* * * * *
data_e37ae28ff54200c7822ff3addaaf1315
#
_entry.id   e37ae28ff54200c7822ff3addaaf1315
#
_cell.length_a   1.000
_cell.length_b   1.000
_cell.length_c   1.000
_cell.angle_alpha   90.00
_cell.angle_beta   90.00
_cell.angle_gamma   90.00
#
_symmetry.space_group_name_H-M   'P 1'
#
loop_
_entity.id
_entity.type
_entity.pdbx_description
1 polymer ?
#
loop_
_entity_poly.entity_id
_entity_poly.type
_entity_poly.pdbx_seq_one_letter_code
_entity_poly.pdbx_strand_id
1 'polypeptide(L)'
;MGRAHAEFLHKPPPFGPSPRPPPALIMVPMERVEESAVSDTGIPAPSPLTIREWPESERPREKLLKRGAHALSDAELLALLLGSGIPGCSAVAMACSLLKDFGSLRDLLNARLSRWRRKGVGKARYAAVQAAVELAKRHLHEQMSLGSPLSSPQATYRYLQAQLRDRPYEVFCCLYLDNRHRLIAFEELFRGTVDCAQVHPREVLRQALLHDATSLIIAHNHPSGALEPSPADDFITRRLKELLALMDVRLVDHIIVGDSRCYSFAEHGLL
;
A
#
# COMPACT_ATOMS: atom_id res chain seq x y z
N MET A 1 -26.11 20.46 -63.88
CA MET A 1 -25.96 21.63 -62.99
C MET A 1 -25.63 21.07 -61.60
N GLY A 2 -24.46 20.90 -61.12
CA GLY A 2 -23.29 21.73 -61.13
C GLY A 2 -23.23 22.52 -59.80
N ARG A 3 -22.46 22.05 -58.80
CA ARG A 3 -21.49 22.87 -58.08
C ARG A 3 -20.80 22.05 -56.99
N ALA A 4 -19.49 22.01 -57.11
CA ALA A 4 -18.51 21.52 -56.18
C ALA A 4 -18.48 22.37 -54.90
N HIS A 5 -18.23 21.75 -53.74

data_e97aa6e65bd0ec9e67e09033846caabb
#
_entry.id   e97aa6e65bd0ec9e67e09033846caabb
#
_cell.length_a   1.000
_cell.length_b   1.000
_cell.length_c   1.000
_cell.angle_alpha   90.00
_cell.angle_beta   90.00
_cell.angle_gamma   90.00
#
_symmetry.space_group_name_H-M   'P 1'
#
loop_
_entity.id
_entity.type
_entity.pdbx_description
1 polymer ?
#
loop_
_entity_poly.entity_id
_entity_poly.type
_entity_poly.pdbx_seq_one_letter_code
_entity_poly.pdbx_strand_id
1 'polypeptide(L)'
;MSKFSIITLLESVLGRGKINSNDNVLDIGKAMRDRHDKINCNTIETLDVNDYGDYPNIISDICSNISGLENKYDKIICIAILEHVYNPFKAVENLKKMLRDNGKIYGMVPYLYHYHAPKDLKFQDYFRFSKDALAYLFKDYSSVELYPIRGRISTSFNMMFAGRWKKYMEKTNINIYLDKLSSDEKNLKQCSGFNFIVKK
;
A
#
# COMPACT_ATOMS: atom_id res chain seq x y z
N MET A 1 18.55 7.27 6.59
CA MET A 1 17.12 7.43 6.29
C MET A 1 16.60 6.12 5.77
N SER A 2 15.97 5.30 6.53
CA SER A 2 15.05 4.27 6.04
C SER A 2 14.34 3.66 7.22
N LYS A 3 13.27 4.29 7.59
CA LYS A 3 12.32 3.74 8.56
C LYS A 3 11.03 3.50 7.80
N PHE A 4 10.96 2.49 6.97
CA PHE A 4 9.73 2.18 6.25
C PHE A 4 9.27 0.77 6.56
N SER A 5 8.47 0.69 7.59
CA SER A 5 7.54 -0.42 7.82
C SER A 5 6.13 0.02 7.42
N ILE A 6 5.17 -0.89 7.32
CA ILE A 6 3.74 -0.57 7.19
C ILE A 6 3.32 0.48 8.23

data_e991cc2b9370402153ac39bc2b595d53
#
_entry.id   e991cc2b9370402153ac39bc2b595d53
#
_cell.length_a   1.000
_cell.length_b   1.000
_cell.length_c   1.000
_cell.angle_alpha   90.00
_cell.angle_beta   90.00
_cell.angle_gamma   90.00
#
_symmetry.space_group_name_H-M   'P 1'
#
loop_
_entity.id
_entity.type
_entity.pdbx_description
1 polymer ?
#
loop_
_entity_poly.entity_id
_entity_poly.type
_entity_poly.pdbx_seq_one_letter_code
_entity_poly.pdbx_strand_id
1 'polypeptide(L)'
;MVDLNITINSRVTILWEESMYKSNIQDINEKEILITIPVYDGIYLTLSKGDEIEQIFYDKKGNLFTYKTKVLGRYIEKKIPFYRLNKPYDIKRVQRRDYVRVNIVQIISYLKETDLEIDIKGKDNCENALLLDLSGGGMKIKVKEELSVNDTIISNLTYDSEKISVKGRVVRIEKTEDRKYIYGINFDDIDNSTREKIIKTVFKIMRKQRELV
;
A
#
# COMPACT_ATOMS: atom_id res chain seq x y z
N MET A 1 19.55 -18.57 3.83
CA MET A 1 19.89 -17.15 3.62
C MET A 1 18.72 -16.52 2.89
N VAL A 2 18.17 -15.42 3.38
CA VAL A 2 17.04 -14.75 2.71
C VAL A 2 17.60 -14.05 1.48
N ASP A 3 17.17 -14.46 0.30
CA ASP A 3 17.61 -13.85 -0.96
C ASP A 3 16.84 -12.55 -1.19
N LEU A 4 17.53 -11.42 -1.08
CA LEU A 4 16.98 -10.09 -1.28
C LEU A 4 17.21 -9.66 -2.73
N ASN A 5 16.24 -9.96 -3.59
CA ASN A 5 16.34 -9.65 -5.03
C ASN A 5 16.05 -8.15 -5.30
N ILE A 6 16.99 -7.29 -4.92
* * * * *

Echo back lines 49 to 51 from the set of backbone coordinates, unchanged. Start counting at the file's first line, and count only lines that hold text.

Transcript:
_cell.length_b   1.000
_cell.length_c   1.000
_cell.angle_alpha   90.00